CNN already implements a similar simulcast strategy with CNN This Morning by airing the show on HLN. CNN’s sister network brings in an extra 70-100,000 viewers every morning and at times, it is the highest-rated program of the day for HLN. WBD also utilizes the strategy often when they’re broadcasting the Final Four and it has helped college basketball’s national championship become one of the highest-rated sporting events of the year even when it is exclusively on cable.

King Charles has a lot of potential but it is already on a short lease. Variety reports that CNN is looking at the show as a “limited-run series.” Its first episode drew 486,000 viewers, according to Washington Post’s Jeremy Barr. Two weeks prior, the show it replaced known as Newsnight drew 525,000. There is potential to make a statement and stand out amongst everyone else in cable news but only if CNN will let the show and its hosts fully breathe.

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The Road to Radio Stardom Has Changed For the Better

The landscape in the industry is changing even faster than many of us realize on a day-to-day basis.

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Photo by Alan Levine CC BY 2.0.

The old adage in radio was to start in the smallest market you could get a job in and then keep working your way up the ladder and end up in the biggest market you could reach. However, that model, while still having a purpose, is in large part not as linear as it once was.

The era of social media, digital media, and work-from-anywhere has dramatically changed the way we view personalities.

For years, we assumed someone in a Top 5 market was obviously more talented than someone in market No. 25. While that is still likely true, in large part, it’s far from that black and white. Having worked in small markets like Woodward, Oklahoma, to then the No. 1 market, New York City, to now Kansas City, I can say there are incredibly talented broadcasters in markets well outside the Top 100, and there are some really mediocre broadcasters in the No. 1 market.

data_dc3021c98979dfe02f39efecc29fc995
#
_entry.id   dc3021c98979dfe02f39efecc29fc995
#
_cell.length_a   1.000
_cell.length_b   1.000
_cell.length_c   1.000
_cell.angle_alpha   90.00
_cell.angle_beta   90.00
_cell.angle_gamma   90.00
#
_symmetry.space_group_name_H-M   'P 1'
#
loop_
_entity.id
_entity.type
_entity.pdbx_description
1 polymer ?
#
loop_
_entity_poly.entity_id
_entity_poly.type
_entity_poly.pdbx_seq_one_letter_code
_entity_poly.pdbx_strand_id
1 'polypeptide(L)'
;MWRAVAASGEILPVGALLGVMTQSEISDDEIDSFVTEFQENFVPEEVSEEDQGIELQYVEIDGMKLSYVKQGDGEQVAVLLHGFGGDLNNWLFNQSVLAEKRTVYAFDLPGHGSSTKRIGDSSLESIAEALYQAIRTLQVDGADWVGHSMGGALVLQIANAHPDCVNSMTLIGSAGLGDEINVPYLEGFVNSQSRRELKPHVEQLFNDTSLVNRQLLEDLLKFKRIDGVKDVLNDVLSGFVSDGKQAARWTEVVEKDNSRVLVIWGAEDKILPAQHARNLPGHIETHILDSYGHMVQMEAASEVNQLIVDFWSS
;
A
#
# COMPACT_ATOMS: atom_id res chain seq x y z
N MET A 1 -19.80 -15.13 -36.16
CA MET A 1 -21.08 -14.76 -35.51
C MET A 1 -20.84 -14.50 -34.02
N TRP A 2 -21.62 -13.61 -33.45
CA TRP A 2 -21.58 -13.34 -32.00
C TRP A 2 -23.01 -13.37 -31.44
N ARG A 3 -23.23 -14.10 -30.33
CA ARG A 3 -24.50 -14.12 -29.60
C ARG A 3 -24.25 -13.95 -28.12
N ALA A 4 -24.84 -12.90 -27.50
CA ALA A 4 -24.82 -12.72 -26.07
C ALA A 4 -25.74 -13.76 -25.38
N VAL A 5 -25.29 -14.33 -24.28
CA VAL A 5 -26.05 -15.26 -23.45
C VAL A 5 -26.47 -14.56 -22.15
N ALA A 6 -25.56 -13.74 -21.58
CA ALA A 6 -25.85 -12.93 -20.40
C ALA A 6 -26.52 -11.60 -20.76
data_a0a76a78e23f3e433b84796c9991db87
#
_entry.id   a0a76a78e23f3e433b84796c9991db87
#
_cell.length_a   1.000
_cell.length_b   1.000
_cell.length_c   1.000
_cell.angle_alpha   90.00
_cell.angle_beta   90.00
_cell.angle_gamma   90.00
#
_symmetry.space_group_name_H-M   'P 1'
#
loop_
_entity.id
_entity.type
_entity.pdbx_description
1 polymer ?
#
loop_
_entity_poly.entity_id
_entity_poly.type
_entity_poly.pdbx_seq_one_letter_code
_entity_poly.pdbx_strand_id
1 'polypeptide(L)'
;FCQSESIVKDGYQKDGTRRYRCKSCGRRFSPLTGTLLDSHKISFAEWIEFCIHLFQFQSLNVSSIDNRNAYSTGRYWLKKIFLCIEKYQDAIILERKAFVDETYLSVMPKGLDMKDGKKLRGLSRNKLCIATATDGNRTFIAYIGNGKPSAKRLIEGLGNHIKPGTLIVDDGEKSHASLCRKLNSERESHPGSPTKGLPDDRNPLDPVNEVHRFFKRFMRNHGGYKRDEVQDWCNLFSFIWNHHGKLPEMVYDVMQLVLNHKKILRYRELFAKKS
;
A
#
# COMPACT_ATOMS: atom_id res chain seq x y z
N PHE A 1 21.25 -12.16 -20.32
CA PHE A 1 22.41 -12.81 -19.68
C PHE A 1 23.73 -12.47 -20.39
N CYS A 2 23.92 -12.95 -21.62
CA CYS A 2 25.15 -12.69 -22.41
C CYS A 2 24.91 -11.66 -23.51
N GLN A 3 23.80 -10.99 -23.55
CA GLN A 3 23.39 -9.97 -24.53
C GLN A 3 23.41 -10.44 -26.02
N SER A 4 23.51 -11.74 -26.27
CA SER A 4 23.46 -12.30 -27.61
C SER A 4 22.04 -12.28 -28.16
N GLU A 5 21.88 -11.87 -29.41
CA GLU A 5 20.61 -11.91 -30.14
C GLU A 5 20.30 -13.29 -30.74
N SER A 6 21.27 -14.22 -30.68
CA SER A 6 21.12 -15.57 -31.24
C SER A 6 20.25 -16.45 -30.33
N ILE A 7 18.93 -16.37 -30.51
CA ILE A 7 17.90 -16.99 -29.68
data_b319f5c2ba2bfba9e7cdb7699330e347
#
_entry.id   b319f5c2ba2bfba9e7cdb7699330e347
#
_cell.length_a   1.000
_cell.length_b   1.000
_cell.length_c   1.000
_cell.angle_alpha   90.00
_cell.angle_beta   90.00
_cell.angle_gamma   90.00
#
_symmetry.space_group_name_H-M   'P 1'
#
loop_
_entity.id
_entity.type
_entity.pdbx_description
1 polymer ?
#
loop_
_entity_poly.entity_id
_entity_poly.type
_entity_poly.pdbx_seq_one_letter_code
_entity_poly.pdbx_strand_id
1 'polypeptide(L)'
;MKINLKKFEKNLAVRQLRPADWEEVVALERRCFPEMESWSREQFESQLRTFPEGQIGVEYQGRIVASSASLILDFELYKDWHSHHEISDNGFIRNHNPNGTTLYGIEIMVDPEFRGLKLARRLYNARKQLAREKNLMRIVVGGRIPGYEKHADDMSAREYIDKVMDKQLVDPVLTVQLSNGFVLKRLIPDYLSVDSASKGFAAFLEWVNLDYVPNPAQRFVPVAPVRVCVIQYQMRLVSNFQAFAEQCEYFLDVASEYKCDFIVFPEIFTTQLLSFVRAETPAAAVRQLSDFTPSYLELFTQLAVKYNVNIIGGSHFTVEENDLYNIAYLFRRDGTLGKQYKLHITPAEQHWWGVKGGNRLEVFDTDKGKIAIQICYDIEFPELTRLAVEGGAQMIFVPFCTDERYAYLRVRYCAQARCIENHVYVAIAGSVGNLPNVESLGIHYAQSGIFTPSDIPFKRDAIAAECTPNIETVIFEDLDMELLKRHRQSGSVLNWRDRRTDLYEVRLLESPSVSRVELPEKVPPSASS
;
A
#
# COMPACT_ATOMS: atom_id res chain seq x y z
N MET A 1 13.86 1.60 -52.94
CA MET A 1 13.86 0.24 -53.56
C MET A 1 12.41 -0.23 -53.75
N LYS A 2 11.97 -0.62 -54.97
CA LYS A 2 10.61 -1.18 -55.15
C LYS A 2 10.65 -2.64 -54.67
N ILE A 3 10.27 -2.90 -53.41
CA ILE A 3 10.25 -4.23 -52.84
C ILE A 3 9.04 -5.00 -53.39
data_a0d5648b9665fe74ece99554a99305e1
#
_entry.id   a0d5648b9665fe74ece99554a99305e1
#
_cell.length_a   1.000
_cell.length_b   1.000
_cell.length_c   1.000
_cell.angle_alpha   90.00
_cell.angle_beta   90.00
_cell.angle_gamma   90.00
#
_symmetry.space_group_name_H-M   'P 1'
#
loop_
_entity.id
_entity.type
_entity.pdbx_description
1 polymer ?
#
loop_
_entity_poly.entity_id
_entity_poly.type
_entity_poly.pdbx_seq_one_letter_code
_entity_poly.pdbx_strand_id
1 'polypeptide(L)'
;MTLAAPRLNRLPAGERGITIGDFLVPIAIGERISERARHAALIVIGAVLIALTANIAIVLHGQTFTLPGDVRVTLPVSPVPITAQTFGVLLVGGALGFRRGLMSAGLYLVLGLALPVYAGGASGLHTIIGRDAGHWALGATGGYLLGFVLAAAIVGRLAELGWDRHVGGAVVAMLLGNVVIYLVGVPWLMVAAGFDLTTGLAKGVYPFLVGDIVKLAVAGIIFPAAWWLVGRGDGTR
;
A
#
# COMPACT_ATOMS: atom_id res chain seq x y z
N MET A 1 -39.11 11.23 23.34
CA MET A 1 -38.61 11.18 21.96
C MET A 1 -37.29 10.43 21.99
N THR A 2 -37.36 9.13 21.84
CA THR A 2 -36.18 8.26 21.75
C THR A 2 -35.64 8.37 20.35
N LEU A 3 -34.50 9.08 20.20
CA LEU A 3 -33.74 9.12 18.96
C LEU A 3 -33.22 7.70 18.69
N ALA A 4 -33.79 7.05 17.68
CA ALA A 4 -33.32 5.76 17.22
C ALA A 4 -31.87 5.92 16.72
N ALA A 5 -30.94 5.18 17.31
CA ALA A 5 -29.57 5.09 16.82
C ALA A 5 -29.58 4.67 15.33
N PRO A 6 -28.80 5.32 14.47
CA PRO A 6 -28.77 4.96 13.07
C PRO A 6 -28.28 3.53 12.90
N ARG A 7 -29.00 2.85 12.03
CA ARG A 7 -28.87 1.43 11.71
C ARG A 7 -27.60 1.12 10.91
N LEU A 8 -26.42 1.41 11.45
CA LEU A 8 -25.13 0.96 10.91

And with the way the world has shrunk, courtesy of technology, it doesn’t require one to necessarily make that leap to a market to simply increase a broadcaster’s exposure to then (hopefully) land that bigger and better job. 

Now, thanks to all the various social media platforms that broadcasters need to reside on, broadcasters can develop enormous followings and garner regional and national attention without having to “prove” themselves in a Top 5 or 10 market.

This is a win for broadcasters. None of this is about settling or resting on your laurels, but it means you can become a national personality from nearly any market in America today. It’s not just New York and Los Angeles. And the examples are all over the country. 

Clay Travis from Nashville. Dana Loesch from St. Louis. Steve Deace from Des Moines. I could continue with a list of really talented people, but you get the point.

Social media, for all its pitfalls, has allowed local and regional broadcasters to build larger followings beyond their cities and parlay those into larger opportunities. And they’re able to do it without living a NOMAD lifestyle.

That being said, that’s not judging anyone who wants to live it. I’ve made 3-4 major moves in the last 10-12 years. We all typically do it to some degree. New places bring new challenges and opportunities and larger markets typically bring larger paychecks. 

But the broader point is that we can be pickier on our next move if one even makes sense. That doesn’t mean that jumping five to ten market sizes isn’t the right move, it may be. But it no longer has to be, because you need the exposure in the larger market to keep working up the ladder to then land in a major market to make the most money possible.

Broadcasters can now generate revenue away from just their salaries and bonuses via exclusive online membership opportunities, digital footprints not connected to the radio station, influencer routes on social media and several other creative ways to create multiple revenue streams, which would be wise in the current climate, anyway.

Ultimately, the landscape in the radio industry is changing even faster than many of us realize on a day-to-day basis, and there are creative paths and advantages to today’s climate that can be taken advantage of, if personalities play their hand right.

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3 Tips on How to Get Station and Market Research Without the Whopping Budgets

Many of us have not seen research in a while. I am going to give you some poor man tips for getting the pulse of your community. 

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A photo of a piece of paper showing bar graph research

No research budget? No problem! Ok, many of us have not seen research in a while. I am going to give you some poor man tips for getting the pulse of your community.